People in the U.S. gained an average of 0.6 pound every 10 days during lockdowns in the first half of 2020, supporting polls with respondents reporting they've gained weight during the COVID-19 pandemic. Photo by TeroVesalainen/Pixabay
March 22 (UPI) -- People in the United States gained an average of 1.5 pounds per month during pandemic-related lockdowns last spring, according to a study published Monday by JAMA Network Open.
Participants in 37 states and Washington, D.C., monitored between Feb. 1 and June 1 last year added, on average, about 0.6 pound of body weight every 10 days after shelter-in-place orders were implemented in their areas, the data showed.
This weight gain occurred regardless of geographic location or any other health problems the study participants had, including heart disease and diabetes, the researchers said.
"Many of us don't fully realize how much physical activity we routinely perform when we are more freely out and about in the world, whether walking up the stairs to a meeting room, walking to the bus or even standing on the subway," study co-author Dr. Gregory M. Marcus told UPI in an email.
"Clicking from one Zoom to another doesn't burn a lot of calories," and with food "more accessible, such as while working from home ... it's possible more calories are going to be consumed," said Marcus, associate chief of cardiology for research at the University of California-San Francisco.
Between March 19 and April 6 last year, 45 states instituted shelter-in-place orders intended to limit the spread of COVID-19, with schools and many "non-essential" businesses closed, according to Marcus and his colleagues.
With more people staying home from work or school, and gyms closed, physical activity declined for many people in the United States, the researchers said.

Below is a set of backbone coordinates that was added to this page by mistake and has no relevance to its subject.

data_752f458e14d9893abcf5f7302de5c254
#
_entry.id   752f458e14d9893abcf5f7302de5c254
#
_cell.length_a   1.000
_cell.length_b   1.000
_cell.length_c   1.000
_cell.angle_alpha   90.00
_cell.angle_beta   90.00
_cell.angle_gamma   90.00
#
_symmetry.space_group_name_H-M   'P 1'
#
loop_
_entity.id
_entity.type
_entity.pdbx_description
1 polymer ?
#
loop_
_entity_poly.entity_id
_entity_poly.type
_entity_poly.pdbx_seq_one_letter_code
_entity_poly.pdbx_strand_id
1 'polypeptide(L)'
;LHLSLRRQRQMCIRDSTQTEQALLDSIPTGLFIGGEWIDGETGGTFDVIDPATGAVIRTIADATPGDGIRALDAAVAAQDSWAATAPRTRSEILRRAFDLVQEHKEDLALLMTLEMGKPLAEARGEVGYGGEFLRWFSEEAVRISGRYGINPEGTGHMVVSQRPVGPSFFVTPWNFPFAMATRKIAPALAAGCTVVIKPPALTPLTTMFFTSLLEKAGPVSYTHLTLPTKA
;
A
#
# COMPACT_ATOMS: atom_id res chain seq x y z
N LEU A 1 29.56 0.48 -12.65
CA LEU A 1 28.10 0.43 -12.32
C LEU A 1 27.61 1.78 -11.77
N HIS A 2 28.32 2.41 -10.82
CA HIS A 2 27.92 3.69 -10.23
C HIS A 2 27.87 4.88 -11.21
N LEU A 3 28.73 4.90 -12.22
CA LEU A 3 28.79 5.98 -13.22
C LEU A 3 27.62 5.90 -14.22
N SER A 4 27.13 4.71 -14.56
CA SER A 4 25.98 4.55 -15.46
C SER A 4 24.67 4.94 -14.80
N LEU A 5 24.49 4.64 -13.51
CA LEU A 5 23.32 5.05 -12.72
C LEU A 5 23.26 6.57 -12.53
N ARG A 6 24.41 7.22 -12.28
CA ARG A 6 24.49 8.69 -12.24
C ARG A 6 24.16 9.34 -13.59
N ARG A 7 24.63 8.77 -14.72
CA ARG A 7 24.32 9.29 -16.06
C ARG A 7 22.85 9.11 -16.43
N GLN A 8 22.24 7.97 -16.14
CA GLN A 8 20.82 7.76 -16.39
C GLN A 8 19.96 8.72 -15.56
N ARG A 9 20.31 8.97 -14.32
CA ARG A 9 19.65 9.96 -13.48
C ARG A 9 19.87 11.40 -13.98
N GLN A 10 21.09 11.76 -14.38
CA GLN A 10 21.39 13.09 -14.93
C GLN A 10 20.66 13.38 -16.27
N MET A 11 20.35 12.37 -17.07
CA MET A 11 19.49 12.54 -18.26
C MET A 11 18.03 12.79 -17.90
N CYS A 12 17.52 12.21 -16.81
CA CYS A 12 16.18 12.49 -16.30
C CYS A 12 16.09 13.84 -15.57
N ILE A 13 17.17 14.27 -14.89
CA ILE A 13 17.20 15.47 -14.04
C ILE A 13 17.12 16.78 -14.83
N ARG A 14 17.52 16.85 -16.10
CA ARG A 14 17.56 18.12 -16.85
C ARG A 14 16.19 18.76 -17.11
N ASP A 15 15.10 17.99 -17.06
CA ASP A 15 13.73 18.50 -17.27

Still, in a Gallup poll of just over 1,000 adults released in January, roughly the same percentage of respondents reported that they were overweight -- just over 40% -- in 2020, during the pandemic, as in 2019.
However, in a second survey of 3,000 adults released by the American Psychological Association released earlier this month, 60% of respondents said they had undesired weight changes during the pandemic.
Respondents also said that stress related to the pandemic was causing them to eat and drink more.
The study by Marcus and his colleagues, though, is different in that it monitored the weight of 269 study participants from 37 states and Washington, D.C., with roughly two-dozen weight measurements per participant over the five-month study period.
Participants were adults ranging in age from their early 30s through their early 60s, and 77% of them were White.
"The purpose of the shelter in place orders is to minimize harm, but these data suggest that other messaging accompanying such orders may be warranted," Marcus said.
"For example, remember to schedule in time to exercise and stay physically active and avoid snacking between meals as much as possible," he said.